Chronic Pain and Associated Depression

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Chronic Pain and Associated Depression

Chronic pain can be an extremely devastating and debilitating disorder. Most people understand acute pain.  That is, you have an injury or surgery and your body reacts in a way to help you heal.  There are times, though, that the pain doesn't go away with the healing from the injury or surgery.  When the pain lasts more than 6 months after the cause has been treated, then it is considered to be "chronic pain".  No one knows exactly why chronic pain develops in some, but not others who have experienced some trauma.  Approximately one in four people over the age of 40 in the U.S. are affected by chronic pain.

Chronic pain tends to lead to depression, partly because of the depressing nature of living with chronic pain and all of the associated losses.  For example, you may no longer be able to participate in activities you once enjoyed,  So lost is your opportunity to socialize with friends or others who have similar interests, such as those in your gardening, running, cycling or hiking groups.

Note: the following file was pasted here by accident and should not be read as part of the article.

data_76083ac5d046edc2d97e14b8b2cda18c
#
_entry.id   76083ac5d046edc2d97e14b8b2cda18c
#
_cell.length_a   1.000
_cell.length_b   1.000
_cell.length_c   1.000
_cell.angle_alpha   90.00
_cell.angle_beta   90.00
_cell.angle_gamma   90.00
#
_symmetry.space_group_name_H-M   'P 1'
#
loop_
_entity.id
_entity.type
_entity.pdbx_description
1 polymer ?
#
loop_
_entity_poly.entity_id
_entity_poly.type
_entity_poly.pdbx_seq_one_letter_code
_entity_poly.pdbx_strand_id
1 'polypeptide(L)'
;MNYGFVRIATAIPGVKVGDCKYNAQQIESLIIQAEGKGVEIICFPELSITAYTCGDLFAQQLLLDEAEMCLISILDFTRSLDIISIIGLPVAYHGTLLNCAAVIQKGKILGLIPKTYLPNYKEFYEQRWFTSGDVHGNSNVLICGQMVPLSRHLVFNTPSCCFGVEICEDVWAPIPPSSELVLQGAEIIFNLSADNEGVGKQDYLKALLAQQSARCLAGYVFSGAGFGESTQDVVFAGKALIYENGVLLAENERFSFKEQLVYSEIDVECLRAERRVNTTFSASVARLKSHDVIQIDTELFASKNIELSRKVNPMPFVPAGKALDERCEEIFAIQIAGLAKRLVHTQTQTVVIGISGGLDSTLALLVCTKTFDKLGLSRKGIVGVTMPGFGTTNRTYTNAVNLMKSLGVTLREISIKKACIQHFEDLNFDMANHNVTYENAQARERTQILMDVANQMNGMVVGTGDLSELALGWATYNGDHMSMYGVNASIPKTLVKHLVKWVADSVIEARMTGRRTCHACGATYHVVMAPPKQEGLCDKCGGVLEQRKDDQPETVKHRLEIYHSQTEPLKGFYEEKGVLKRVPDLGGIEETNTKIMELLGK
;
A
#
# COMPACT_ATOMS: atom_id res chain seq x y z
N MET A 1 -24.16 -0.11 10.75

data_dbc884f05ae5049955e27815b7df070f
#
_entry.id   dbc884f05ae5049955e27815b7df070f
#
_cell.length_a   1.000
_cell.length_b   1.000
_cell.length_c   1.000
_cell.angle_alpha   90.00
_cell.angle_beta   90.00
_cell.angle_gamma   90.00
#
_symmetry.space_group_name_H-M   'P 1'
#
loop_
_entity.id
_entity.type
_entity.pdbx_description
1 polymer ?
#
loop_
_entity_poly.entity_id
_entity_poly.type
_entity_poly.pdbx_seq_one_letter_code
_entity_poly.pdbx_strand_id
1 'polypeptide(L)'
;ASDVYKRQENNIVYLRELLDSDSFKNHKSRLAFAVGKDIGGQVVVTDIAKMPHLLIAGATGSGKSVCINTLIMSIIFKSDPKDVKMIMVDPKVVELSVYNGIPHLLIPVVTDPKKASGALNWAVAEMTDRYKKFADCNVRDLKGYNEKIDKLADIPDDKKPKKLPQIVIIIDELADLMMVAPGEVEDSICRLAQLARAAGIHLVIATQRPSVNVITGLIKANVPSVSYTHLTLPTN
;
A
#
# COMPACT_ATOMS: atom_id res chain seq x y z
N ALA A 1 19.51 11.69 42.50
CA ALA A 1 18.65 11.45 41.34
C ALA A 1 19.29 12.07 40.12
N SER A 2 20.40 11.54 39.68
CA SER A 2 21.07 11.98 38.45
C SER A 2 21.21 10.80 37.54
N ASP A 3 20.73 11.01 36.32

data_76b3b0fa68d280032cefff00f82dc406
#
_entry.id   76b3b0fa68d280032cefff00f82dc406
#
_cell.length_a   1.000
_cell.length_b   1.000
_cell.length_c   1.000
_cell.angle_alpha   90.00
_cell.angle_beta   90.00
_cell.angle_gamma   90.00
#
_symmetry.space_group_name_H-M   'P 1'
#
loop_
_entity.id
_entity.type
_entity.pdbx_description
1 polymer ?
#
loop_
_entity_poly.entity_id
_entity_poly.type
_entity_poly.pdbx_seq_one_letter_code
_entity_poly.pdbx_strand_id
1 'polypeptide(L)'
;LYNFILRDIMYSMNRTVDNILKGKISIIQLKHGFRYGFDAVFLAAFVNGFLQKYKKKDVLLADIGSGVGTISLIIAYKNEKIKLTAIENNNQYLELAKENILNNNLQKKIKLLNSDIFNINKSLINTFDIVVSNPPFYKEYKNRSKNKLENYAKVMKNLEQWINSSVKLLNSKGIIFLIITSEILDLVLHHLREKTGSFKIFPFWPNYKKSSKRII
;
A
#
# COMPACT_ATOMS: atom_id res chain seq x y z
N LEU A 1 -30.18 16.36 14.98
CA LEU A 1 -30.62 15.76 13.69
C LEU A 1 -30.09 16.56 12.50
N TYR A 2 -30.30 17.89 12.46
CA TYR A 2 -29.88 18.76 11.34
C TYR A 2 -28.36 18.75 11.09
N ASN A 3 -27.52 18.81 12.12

Then one's thinking begins leaning toward the negative, even if they are typically a more positive person.  For example, "I can't live like this", "I never thought I'd end up this way",  "No one seems to get it how awful I feel",  We know that negative thoughts lead to negative emotions, which then affects one's motivation to practice behaviors that may be helpful to both their mental and physical state.  It is somewhat paradoxical (especially to those living with chronic pain) that movement, including moderate exercise, can help alleviate the pain.  So it is important to stay as active as is possible without worsening your pain.

It is important to seek help from a licensed mental health professional if you experience depression, where you feel stuck in negative thought patterns &/or you lose motivation to even do activities that may help you feel better emotionally and physically.  Depression is known to then worsen the pain and it can become a downward spiral.  Also, when a family member is living with a chronic pain condition, the whole family is affected.  Therefore, family therapy is indicated, and the spouse, children, or even the parents may be seen, either alone or with their loved one.    

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